Do unmanned spacecraft like Voyager travel in straight lines?
The voyagers are travelling at about 36,000m/p/h so are they actually travelling in a straight line or are they kind of just travelling in an orbit around the sun while moving out because they're not going at the escape velocity?
All spacecraft that we send to other planets travel along a curved path, not a straight line. The idea is that you have an initial rocket boost that puts it in an elliptical orbit around the Sun, so that it will intersect with the planet you're sending it to. That's the most fuel-efficient way to do it.
In the case of Voyager 2 (which visited all four of the gas giant planets), the spacecraft was first put into an orbit that intersected with Jupiter. Once there, it was able to use Jupiter's gravity to slingshot into an orbit that intersected with Saturn. Then it slingshotted to Uranus, and then to Neptune. At Neptune, it was able to slingshot into what's called a "hyperbolic orbit". That means that it's moving along a trajectory that is only slightly curved (almost a straight line) away from the solar system. Because it left Neptune at a speed greater than the escape velocity of the Sun, it will continue to move away from the solar system forever.
Get More 'Curious?' with Our New PODCAST:
- Podcast? Subscribe? Tell me about the Ask an Astronomer Podcast
- Subscribe to our Podcast | Listen to our current Episode
- Cool! But I can't now. Send me a quick reminder now for later.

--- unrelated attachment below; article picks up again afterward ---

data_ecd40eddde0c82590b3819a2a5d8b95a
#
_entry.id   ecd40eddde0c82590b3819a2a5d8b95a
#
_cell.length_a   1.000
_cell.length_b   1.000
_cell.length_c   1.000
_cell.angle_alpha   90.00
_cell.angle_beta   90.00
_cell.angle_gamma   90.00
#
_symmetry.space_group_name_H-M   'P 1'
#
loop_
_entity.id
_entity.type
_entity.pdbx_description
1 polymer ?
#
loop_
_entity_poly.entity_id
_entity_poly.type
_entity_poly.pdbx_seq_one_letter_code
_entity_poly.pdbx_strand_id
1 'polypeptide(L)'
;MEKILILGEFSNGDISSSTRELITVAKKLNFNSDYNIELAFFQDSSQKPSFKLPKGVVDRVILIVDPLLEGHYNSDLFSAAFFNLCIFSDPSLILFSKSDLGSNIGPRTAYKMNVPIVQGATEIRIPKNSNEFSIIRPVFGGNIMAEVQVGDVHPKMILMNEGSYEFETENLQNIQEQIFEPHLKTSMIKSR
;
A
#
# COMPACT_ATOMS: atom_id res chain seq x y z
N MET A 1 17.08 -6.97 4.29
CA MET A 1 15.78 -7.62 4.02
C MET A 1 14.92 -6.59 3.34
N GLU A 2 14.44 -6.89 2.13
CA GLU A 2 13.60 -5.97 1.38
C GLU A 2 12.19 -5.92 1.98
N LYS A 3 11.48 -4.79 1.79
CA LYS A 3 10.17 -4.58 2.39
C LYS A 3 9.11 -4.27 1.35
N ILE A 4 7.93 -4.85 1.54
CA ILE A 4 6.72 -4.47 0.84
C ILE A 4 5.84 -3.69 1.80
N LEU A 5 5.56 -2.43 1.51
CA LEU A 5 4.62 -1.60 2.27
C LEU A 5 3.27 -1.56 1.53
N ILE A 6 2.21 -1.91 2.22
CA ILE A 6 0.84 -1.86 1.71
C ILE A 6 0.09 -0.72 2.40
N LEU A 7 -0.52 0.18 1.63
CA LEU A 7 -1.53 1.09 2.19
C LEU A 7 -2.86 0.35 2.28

- How do rockets move in space?
- When unmanned spacecraft accelerate in space, what causes them to slow down?
- If Mars is only about 35-60 million miles away at close approach, why does it take 6-8 months to get there?
- Why did the Pioneer and Voyager take only 2 years to reach Jupiter, while Galileo and Cassini took more than 5 years?
- How do unmanned space probes avoid running into things?
How to ask a question:
If you have a follow-up question concerning the above subject, submit it here. If you have a question about another area of astronomy, find the topic you're interested in from the archive on our site menu, or go here for help.Table 'curious.Referrers' doesn't existTable 'curious.Referrers' doesn't exist
This page has been accessed 23216 times since July 29, 2003.
Last modified: November 10, 2005 5:24:54 PM
Ask an Astronomer is hosted by the Astronomy Department at Cornell University and is produced with PHP and MySQL.
Warning: Your browser is misbehaving! This page might look ugly. (Details)